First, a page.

• Peeprr says:

        wah ur a hypocrite me make spaceship real good you live in cave wah wah wah

      • Neo agrarian says:

        Dear…td0s: I think what your commenter is trying to get at is his perception (and mine as well in large degree) that there is an irony here indeed, which I am sure you are aware of, as I can only hope that most of us are. The internet is a kind of apex predator that sits at the top of an underlying ‘trophic pyramid’ of technologies that ‘we’ have built up over time -the self same technologies that have proven to be our undoing. It would not exist without the total and encompassing armature of all those systems – mining, extraction, mass manufacturing etc etc. Yet, being the bonobo’s that we are, we can’t help but be drawn into its promise of ‘connection’, enlightenment and all the other false promises of its purveyors: e.g. more information = unqualified good. No, it is not just ‘another tool’. It is, rather, a cognitive contagion; a sensory apparition. It is not here. It is not there. But whoever you are, wherever you are, is immaterial. It does not reconcile with human reality and what we once called human meaning. Nevertheless, good writing: I sympathize. Hold your breath. So it goes.

    • Johnny says:

      It is more than a little amusing, isn’t it? Anyone want to go over/under on how much gasoline he uses? Pays sales taxes on things he buys in BAU, taxes on property, takes advantage of modern health care while maybe even sticking the rest of industrial civilization for the bill?

    • Richard W. Posner says:

      The author made clear his awareness of the irony in using the system to fight the system.

      For the master’s tools will never dismantle the master’s house. They may allow us to temporarily beat him at his own game, but they will never enable us to bring about genuine change.
      Audre Lorde

      We know that ultimately we must throw the master’s tools away, destroy them utterly and take steps to ensure they will never be used again. The author makes this clear as well.

      But, in the meantime, it is certainly not hypocrisy to attempt to communicate what is necessary by using the only medium available that can reach meaningful numbers of people.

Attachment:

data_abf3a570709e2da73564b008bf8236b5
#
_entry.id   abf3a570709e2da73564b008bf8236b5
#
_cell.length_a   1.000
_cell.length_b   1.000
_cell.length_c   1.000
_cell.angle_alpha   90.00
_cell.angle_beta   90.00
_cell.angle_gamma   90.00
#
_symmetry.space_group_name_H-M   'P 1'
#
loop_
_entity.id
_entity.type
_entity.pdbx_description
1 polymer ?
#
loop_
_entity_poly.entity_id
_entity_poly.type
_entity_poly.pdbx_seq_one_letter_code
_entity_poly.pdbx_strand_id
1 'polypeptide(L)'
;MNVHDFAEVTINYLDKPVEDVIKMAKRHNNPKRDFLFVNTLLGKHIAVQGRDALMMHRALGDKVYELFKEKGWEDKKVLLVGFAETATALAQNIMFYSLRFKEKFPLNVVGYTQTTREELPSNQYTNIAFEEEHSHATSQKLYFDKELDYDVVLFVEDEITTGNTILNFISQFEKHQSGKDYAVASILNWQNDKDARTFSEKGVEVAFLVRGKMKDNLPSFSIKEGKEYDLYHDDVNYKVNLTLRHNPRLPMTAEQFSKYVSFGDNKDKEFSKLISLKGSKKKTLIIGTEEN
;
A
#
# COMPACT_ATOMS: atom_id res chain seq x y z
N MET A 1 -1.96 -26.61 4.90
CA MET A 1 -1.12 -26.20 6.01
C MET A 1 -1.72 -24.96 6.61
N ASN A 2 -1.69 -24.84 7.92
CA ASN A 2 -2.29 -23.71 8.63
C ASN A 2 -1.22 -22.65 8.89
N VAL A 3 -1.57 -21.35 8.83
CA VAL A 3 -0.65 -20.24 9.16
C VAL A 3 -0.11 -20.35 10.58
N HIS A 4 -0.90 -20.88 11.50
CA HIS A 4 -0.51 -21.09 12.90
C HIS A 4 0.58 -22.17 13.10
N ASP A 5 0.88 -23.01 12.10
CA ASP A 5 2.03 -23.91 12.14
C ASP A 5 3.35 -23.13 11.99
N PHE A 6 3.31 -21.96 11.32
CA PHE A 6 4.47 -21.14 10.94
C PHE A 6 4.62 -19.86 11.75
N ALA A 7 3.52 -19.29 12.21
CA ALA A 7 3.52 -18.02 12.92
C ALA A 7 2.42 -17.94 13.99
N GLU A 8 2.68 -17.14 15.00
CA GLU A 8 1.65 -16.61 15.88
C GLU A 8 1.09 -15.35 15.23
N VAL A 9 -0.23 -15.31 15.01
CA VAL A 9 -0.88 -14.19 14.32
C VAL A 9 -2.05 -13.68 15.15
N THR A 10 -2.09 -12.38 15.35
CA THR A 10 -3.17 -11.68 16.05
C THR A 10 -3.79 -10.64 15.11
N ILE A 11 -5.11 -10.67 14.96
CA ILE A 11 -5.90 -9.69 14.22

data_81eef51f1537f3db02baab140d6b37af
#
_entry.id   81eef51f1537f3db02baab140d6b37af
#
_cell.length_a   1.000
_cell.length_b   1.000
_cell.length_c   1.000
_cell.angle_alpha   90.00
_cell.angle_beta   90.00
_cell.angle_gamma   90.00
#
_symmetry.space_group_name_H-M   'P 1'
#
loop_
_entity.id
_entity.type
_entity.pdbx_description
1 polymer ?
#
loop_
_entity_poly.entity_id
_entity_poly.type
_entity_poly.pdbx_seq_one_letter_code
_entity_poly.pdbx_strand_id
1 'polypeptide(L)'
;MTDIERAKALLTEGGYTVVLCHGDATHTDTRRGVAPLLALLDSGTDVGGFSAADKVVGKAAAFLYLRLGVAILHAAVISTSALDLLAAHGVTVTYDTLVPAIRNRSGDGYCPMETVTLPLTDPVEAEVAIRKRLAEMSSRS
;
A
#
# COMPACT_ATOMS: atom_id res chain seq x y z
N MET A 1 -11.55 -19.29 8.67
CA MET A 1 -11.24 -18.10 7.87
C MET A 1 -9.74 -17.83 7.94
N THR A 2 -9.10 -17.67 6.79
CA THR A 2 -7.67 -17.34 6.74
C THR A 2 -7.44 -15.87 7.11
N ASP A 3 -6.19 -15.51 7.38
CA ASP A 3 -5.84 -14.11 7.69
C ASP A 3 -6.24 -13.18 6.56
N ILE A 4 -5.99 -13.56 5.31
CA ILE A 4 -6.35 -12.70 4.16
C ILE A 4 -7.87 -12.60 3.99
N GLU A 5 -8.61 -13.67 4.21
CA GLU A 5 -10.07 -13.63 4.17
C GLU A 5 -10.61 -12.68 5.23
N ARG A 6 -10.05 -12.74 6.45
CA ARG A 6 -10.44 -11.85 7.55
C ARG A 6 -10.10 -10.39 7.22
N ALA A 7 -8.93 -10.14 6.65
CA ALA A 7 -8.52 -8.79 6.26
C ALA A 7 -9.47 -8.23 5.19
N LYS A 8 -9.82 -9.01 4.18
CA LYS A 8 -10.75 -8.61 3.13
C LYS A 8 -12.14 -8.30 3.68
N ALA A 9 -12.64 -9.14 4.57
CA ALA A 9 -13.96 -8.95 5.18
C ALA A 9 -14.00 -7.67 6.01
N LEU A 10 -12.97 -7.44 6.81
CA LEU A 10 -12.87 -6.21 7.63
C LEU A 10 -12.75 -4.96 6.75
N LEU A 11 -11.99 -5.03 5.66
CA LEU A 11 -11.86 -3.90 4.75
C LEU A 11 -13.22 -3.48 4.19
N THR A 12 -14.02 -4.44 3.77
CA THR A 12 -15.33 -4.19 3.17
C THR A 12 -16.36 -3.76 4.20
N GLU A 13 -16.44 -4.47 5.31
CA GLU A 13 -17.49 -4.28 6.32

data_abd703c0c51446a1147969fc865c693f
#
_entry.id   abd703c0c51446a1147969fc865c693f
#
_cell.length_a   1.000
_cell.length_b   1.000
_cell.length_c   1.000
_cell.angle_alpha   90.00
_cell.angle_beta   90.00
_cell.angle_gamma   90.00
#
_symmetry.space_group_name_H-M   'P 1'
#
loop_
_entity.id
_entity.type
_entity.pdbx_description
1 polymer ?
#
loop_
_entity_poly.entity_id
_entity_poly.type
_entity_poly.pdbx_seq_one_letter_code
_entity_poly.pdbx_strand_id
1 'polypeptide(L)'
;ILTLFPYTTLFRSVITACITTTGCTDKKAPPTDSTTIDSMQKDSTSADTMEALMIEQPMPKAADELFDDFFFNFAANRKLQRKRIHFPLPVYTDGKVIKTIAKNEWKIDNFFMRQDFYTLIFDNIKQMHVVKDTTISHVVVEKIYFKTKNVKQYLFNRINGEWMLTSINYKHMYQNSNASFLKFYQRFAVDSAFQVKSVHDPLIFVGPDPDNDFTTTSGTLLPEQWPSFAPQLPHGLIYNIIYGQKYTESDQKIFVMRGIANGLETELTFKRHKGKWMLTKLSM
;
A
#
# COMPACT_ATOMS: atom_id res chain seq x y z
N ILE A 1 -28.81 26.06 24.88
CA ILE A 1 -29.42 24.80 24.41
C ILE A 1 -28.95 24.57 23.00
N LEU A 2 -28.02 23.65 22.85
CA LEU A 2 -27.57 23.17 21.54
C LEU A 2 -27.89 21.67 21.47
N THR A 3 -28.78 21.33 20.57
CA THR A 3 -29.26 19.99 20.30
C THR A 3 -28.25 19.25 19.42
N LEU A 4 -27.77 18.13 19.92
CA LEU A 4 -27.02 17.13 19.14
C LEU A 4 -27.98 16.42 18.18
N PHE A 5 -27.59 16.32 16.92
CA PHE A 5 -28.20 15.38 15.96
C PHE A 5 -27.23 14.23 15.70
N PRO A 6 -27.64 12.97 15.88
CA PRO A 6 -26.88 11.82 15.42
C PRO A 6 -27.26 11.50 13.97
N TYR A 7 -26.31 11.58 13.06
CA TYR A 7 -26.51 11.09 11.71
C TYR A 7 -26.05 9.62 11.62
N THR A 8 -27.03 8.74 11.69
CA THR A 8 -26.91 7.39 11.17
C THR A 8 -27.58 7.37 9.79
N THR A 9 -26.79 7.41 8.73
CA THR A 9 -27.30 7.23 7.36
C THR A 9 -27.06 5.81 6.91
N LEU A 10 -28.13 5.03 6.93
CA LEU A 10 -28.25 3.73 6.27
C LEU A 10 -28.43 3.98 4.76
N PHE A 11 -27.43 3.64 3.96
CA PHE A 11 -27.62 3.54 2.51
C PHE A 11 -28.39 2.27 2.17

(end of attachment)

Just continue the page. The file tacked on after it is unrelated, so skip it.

The author’s explanation of this dilemma is very clearly and eloquently stated.

      So why do you choose to make it an issue? Why, with all the meaningful content in this writing, do you choose to focus upon this single point?

  • R1verat says:

    Johnny……And he also uses a computer….

  • Richard W. Posner says:

    td0s, your profound understanding of our dilemma is matched only by your remarkable ability to convey it to others. Outstanding writing.

  • Larry says:

    I have just this morning been turned on to your blog, and I greatly admire your writing and your consciousness. There will always be trolls who call you a “hypocrite” for using the internet or driving a car. They have nothing constructive to contribute. You seem to be living it on the land as well as writing the words that need to be said. I’m in chat groups on Facebook with other “doomers” and we have to use what’s available to us at this time to build an underground support network. The New York Times feature on Paul Kingsnorth is the only thing in mainstream media that I have seen that looks at our predicament in depth. The entire mainstream is dependent on advertising (even Public Radio) and they can’t open this subject up very much. The internet is the vehicle we have to connect and educate ourselves. We have to work under the surface, being Underminers as Keith Farnish put it. Thanks for your contribution.

    • Miep says:

      One works with the culture one has, by necessicity. I don’t think td0s would be getting much of an audience if this work was presented in charcoal on a nearby rock face.

  • Confederate says:

    Beautiful. Just beautiful. Those of us that know, the few that are awake, greatly appreciate.

  • So, I’ve seen your writing in a couple of places on the Web now.

    It’s excellent, and you make salient points.

    I know that writing helps me to “make sense” of our world, and to begin the necessary changes that I must make to help with the solution, if there is one.

    Keep writing, we need to hear your voice.